Yet once more, Judah afterwards attained to the sovereignty; for David, of the tribe of Judah, was in due time proclaimed king over all Israel. We also have a King of the line of Judah, one who is mightier than David, and
wiser than Solomon, and happy are we in having such a King to reign over us. Who amongst us that loves Christ would not set him up upon a high throne? Oh, that we could continually exalt him yet more and more ! Let your sweetest songs be all in his praise; let your most daring deeds be done for him. Give him, ye gracious women, your alabaster boxes full of precious ointment. Prepare, your feasts, ye wealthy men, and invite him, to preside at the table!. Come, ye children, and strew branches in the way while he rides along triumphantly. Let “Hosanna! Hosanna! Hosanna!” be the joyful strain which comes from every lip and heart because Jesus reigns over us, the King of kings and Lord of lords. Do praise him, do extol him this very moment, lift up your hearts and your voices while we sing this familiar strain, —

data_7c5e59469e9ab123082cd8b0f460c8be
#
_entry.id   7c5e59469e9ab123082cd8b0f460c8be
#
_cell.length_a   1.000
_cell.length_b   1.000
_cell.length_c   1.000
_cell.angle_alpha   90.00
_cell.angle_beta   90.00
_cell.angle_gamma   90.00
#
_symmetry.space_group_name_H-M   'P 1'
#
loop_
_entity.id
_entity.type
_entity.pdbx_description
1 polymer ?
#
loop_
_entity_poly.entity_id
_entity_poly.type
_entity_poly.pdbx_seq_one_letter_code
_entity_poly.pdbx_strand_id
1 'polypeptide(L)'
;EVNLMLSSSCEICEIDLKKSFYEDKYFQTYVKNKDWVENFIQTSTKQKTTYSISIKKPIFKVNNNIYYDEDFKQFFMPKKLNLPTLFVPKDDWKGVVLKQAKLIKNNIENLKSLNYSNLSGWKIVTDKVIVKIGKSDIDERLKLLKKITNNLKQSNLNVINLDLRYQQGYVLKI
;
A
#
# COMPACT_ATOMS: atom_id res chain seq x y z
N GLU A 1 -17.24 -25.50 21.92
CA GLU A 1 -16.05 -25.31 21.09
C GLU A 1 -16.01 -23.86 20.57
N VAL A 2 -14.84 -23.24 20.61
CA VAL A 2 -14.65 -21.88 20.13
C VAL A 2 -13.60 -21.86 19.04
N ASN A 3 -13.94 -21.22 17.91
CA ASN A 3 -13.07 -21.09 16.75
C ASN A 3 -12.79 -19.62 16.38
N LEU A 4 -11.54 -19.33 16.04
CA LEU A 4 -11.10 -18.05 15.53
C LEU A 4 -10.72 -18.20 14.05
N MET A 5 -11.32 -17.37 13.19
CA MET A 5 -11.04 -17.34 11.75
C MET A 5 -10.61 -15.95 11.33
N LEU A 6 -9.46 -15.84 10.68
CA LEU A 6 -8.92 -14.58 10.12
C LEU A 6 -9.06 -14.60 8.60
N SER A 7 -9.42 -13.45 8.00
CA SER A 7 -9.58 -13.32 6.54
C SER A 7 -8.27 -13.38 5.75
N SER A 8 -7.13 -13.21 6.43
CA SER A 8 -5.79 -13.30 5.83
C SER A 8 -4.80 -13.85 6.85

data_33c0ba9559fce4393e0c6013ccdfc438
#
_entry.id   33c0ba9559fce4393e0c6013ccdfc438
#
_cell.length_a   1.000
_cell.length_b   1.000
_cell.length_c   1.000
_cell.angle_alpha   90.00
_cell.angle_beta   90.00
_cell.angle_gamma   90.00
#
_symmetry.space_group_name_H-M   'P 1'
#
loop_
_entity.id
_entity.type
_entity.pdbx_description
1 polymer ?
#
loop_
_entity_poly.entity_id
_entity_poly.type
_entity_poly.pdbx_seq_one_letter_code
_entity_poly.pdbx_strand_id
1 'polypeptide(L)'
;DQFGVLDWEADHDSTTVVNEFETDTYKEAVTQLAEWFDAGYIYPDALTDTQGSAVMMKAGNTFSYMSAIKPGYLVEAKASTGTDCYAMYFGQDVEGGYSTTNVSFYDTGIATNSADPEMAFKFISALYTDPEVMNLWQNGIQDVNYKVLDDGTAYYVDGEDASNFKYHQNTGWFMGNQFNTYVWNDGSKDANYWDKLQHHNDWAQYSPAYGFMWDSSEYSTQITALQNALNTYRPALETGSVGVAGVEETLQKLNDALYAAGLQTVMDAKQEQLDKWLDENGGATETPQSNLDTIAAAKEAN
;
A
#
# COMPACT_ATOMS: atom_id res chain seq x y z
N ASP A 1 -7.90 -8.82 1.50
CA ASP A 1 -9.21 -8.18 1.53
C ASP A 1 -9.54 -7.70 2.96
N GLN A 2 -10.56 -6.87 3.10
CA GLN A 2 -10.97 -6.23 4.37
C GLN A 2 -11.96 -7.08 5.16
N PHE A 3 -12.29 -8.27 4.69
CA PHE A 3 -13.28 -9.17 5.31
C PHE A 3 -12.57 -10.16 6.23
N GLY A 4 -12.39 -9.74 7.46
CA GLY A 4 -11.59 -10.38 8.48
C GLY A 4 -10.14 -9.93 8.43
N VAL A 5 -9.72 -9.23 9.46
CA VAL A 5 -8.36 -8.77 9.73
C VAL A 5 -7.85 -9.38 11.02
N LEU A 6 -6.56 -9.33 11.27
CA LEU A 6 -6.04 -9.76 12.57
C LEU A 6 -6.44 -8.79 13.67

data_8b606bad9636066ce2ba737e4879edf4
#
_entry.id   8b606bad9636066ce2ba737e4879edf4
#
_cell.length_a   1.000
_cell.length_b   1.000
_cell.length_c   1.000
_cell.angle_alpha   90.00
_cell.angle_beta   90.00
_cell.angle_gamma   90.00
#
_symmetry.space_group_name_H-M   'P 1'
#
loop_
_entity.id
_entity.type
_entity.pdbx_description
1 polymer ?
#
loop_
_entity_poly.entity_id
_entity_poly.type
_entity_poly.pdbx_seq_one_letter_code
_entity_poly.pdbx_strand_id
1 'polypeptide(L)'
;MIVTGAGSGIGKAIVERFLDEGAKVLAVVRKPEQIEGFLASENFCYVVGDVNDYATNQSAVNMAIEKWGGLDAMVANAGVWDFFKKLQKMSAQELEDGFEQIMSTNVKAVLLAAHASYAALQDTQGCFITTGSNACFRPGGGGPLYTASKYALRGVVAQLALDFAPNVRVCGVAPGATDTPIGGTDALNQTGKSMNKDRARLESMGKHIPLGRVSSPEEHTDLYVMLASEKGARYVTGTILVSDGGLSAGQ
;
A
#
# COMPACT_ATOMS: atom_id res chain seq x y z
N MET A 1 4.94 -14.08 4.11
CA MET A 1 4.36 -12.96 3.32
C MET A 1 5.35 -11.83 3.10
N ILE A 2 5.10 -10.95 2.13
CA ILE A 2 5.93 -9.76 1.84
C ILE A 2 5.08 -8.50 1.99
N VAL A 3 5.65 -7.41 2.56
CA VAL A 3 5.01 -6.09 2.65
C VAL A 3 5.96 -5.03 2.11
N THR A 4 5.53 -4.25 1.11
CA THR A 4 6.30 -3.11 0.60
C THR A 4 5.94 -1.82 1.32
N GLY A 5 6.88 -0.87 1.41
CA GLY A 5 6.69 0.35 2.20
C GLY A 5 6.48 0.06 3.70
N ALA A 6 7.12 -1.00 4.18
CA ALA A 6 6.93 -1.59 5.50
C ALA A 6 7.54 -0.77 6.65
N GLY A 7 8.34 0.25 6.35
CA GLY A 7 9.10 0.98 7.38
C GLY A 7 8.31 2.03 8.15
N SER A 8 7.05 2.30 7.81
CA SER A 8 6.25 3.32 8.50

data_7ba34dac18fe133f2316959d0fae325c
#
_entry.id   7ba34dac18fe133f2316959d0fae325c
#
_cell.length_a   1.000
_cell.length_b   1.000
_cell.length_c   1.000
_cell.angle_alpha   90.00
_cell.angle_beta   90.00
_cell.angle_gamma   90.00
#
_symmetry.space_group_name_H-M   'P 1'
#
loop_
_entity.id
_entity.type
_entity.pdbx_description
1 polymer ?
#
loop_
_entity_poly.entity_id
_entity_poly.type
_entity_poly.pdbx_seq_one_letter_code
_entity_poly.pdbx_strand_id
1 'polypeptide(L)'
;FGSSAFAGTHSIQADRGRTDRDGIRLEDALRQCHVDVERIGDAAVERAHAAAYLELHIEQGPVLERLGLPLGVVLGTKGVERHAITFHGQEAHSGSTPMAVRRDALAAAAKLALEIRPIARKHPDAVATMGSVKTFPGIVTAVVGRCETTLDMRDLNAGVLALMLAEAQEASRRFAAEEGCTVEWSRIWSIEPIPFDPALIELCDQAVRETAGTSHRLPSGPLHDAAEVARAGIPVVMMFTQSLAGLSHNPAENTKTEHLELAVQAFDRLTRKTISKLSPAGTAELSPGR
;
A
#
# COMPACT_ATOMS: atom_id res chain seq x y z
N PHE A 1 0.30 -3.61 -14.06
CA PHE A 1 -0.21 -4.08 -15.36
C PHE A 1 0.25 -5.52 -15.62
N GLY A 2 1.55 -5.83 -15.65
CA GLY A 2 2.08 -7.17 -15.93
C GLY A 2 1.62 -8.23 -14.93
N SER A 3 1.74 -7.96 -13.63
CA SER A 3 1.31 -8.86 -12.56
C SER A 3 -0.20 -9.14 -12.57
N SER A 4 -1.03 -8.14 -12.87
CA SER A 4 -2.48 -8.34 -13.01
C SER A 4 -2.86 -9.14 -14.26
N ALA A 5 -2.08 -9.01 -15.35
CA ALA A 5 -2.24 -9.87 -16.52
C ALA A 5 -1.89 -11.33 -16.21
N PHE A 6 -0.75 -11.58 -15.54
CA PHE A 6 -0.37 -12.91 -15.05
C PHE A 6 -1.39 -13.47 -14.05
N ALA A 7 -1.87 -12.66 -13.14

“Jesus is worthy to receive
Honor and power divine;
And blessings more than we can give
Be, Lord, for ever thine.”

II. The second part of our subject was to be THE GLORIES OF JUDAH AS SETTING FORTH THE GLORIES OF JESUS. They are illustrated in the sentence concerning Judah that follow our text. The first of them, mentions the victories of Judah: “thy hand shall be in the neck of thine enemies.” You know what it means when a man seizes his enemy by the throat, or when a lion gets its prey by the neck, and shakes the very life out of it. Thus has Jesus Christ done with all the enemies of his people.

Shall I tell you again the grand old story? ‘Twas one dark night when the great Shepherd was watching his flock that he heard the roaring which told him that the old lion of the pit was about to leap into the fold to